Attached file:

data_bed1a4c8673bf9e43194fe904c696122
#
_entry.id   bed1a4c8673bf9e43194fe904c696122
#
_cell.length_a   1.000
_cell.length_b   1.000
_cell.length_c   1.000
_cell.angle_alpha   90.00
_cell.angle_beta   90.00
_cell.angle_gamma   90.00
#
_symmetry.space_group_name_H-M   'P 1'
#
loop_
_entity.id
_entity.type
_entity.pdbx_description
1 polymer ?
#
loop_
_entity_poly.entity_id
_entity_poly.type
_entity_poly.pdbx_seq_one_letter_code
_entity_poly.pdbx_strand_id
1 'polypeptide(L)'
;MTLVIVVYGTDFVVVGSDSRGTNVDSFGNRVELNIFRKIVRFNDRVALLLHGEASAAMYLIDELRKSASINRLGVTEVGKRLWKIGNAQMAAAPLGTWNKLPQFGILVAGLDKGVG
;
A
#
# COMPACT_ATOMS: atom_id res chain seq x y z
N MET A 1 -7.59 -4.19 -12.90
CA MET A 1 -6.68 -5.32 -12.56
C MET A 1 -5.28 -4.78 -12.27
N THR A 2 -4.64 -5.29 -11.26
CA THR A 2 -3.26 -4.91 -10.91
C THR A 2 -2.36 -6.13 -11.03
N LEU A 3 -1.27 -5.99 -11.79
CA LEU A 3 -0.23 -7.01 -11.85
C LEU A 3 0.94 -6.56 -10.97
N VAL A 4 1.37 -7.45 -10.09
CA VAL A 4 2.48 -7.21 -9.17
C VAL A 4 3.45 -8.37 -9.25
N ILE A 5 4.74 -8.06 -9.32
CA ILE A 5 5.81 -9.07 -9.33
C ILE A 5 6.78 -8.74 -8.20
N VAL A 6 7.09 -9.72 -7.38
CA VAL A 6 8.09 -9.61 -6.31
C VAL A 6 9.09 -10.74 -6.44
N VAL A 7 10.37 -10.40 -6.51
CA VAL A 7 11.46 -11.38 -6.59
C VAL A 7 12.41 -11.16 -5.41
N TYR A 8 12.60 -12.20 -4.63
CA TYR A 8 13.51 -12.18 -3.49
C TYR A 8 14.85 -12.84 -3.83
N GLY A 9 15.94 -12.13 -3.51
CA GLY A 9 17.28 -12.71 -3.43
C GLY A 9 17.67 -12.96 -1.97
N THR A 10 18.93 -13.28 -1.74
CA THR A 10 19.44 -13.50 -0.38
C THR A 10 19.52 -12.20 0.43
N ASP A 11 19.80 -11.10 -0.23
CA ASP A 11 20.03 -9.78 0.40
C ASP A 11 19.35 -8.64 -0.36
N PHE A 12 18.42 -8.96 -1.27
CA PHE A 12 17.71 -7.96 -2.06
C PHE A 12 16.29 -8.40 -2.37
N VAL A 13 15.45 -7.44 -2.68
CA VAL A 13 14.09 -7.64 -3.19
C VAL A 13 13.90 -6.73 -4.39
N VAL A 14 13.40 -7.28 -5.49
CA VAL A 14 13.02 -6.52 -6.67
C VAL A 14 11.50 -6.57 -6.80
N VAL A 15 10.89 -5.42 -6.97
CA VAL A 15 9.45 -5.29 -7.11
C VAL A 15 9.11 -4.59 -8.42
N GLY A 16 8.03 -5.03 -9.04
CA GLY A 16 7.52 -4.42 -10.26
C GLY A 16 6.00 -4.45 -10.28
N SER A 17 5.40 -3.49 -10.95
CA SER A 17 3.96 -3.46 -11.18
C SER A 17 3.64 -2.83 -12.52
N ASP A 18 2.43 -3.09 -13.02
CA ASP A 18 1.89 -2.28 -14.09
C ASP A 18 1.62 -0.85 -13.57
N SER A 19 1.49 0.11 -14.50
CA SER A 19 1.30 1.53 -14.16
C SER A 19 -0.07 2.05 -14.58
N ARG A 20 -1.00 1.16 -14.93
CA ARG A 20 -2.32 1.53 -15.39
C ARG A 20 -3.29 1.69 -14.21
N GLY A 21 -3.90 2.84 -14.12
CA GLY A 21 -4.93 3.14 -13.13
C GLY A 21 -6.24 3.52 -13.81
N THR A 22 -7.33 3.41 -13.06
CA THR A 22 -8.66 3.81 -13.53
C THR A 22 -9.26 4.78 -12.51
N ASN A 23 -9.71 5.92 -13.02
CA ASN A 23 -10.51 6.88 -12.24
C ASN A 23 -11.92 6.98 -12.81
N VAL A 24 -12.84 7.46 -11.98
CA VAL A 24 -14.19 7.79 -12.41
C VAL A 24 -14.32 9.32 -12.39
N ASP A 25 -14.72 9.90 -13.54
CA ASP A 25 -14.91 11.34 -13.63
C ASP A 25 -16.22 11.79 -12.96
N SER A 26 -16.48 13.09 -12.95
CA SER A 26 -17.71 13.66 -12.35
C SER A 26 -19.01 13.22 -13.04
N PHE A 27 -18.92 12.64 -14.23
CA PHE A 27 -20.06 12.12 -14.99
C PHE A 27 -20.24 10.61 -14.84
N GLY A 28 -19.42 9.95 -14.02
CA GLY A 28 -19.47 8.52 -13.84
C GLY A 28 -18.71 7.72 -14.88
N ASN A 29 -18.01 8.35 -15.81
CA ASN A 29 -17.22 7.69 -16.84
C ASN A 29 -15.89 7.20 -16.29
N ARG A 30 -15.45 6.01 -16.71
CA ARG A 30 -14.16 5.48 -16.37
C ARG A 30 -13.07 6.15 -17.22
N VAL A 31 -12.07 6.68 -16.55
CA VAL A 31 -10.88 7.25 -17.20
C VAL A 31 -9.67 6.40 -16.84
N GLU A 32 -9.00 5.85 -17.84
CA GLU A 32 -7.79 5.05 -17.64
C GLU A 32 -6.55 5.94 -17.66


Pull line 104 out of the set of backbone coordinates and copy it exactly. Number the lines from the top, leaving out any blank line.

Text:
CA ASP A 25 -14.91 11.34 -13.63